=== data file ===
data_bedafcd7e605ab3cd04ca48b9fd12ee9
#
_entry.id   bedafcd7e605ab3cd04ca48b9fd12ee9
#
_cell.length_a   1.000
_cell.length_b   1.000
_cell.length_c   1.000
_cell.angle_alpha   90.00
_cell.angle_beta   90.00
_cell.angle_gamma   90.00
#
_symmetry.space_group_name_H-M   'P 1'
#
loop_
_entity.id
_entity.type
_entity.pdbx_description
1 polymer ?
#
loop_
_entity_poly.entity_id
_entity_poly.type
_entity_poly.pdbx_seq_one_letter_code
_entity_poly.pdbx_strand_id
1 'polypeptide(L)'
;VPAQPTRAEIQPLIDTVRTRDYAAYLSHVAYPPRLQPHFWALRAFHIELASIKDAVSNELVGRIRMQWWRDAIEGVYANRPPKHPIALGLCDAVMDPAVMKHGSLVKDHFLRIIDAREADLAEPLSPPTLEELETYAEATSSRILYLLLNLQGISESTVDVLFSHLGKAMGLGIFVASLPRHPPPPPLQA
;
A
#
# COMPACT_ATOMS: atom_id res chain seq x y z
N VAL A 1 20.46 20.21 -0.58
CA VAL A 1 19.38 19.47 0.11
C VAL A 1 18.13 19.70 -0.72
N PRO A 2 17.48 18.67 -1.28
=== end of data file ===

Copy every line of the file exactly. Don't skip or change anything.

data_bedafcd7e605ab3cd04ca48b9fd12ee9
#
_entry.id   bedafcd7e605ab3cd04ca48b9fd12ee9
#
_cell.length_a   1.000
_cell.length_b   1.000
_cell.length_c   1.000
_cell.angle_alpha   90.00
_cell.angle_beta   90.00
_cell.angle_gamma   90.00
#
_symmetry.space_group_name_H-M   'P 1'
#
loop_
_entity.id
_entity.type
_entity.pdbx_description
1 polymer ?
#
loop_
_entity_poly.entity_id
_entity_poly.type
_entity_poly.pdbx_seq_one_letter_code
_entity_poly.pdbx_strand_id
1 'polypeptide(L)'
;VPAQPTRAEIQPLIDTVRTRDYAAYLSHVAYPPRLQPHFWALRAFHIELASIKDAVSNELVGRIRMQWWRDAIEGVYANRPPKHPIALGLCDAVMDPAVMKHGSLVKDHFLRIIDAREADLAEPLSPPTLEELETYAEATSSRILYLLLNLQGISESTVDVLFSHLGKAMGLGIFVASLPRHPPPPPLQA
;
A
#
# COMPACT_ATOMS: atom_id res chain seq x y z
N VAL A 1 20.46 20.21 -0.58
CA VAL A 1 19.38 19.47 0.11
C VAL A 1 18.13 19.70 -0.72
N PRO A 2 17.48 18.67 -1.28